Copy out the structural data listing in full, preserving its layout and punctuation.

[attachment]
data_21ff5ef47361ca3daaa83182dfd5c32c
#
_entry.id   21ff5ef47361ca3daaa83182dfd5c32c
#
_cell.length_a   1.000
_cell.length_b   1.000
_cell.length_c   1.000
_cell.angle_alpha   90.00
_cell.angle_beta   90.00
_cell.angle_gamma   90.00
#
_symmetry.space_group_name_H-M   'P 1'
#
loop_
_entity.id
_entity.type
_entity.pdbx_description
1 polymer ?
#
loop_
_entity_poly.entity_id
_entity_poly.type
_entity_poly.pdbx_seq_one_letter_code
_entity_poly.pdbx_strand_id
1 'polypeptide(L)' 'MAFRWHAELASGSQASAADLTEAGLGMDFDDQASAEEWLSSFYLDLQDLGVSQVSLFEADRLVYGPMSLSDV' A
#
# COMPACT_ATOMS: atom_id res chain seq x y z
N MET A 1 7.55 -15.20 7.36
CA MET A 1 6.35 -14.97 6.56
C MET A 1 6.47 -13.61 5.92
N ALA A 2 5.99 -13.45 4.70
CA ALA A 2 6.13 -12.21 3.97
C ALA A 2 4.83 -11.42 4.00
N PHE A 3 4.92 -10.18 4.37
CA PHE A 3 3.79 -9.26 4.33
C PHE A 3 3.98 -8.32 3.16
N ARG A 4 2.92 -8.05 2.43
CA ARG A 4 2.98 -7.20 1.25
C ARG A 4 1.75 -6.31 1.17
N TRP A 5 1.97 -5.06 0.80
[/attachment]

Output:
data_21ff5ef47361ca3daaa83182dfd5c32c
#
_entry.id   21ff5ef47361ca3daaa83182dfd5c32c
#
_cell.length_a   1.000
_cell.length_b   1.000
_cell.length_c   1.000
_cell.angle_alpha   90.00
_cell.angle_beta   90.00
_cell.angle_gamma   90.00
#
_symmetry.space_group_name_H-M   'P 1'
#
loop_
_entity.id
_entity.type
_entity.pdbx_description
1 polymer ?
#
loop_
_entity_poly.entity_id
_entity_poly.type
_entity_poly.pdbx_seq_one_letter_code
_entity_poly.pdbx_strand_id
1 'polypeptide(L)' 'MAFRWHAELASGSQASAADLTEAGLGMDFDDQASAEEWLSSFYLDLQDLGVSQVSLFEADRLVYGPMSLSDV' A
#
# COMPACT_ATOMS: atom_id res chain seq x y z
N MET A 1 7.55 -15.20 7.36
CA MET A 1 6.35 -14.97 6.56
C MET A 1 6.47 -13.61 5.92
N ALA A 2 5.99 -13.45 4.70
CA ALA A 2 6.13 -12.21 3.97
C ALA A 2 4.83 -11.42 4.00
N PHE A 3 4.92 -10.18 4.37
CA PHE A 3 3.79 -9.26 4.33
C PHE A 3 3.98 -8.32 3.16
N ARG A 4 2.92 -8.05 2.43
CA ARG A 4 2.98 -7.20 1.25
C ARG A 4 1.75 -6.31 1.17
N TRP A 5 1.97 -5.06 0.80